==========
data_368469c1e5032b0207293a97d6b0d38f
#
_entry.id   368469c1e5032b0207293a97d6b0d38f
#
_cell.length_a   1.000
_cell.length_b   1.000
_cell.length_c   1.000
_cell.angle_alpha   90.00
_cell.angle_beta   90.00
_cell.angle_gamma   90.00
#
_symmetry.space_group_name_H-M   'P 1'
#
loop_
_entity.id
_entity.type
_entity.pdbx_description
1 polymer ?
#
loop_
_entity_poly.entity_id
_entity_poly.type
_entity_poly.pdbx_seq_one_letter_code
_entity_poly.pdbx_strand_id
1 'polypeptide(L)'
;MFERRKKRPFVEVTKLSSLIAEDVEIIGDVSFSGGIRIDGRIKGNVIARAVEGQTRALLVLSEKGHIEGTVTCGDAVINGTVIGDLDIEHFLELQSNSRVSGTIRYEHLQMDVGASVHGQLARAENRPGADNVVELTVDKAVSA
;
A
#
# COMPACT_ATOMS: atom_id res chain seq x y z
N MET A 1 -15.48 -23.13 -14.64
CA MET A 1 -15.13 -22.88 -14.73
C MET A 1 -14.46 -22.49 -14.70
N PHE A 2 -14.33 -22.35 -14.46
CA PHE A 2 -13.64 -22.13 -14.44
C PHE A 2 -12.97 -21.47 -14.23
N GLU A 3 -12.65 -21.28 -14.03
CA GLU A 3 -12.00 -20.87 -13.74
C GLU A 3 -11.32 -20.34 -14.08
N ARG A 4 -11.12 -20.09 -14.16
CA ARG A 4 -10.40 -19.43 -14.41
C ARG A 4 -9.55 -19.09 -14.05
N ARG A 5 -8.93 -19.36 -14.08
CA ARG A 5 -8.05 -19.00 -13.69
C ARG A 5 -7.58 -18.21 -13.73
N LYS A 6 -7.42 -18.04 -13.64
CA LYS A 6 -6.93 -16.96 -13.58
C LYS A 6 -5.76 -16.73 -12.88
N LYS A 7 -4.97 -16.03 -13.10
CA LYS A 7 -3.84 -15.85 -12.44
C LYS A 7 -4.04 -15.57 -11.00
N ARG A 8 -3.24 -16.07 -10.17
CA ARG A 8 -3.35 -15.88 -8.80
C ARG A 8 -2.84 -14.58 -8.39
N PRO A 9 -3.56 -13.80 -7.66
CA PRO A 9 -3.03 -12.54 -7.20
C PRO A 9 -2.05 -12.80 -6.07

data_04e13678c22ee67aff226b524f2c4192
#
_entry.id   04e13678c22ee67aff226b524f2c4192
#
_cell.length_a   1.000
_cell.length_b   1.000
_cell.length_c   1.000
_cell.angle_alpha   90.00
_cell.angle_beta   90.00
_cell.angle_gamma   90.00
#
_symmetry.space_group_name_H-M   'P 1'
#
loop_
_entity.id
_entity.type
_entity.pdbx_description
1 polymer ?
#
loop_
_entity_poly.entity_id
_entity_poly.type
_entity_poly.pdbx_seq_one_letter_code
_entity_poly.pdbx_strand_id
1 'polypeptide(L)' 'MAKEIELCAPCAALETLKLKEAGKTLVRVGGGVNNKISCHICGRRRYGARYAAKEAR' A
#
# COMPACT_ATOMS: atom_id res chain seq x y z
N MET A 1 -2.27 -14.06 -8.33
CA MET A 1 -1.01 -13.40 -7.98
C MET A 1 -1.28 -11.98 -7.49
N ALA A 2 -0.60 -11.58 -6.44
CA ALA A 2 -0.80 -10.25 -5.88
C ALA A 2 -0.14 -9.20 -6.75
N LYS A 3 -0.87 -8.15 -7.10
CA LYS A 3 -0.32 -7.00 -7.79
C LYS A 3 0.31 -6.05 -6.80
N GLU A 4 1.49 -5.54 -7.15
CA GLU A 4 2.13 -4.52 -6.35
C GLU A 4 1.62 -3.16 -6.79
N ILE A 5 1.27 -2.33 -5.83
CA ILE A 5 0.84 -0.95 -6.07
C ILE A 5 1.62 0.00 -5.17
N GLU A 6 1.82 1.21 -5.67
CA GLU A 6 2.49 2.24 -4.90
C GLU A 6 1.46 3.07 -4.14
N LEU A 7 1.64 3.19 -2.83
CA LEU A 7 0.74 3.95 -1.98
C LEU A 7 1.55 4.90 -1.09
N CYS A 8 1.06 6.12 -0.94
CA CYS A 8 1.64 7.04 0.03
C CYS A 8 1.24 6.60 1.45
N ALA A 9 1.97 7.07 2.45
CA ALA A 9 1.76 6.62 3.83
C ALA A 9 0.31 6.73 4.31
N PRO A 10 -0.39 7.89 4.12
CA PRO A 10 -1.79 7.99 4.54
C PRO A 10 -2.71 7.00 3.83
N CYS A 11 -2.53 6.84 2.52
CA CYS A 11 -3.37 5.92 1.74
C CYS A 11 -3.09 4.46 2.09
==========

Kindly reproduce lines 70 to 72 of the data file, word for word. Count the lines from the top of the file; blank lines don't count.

#
loop_
_entity.id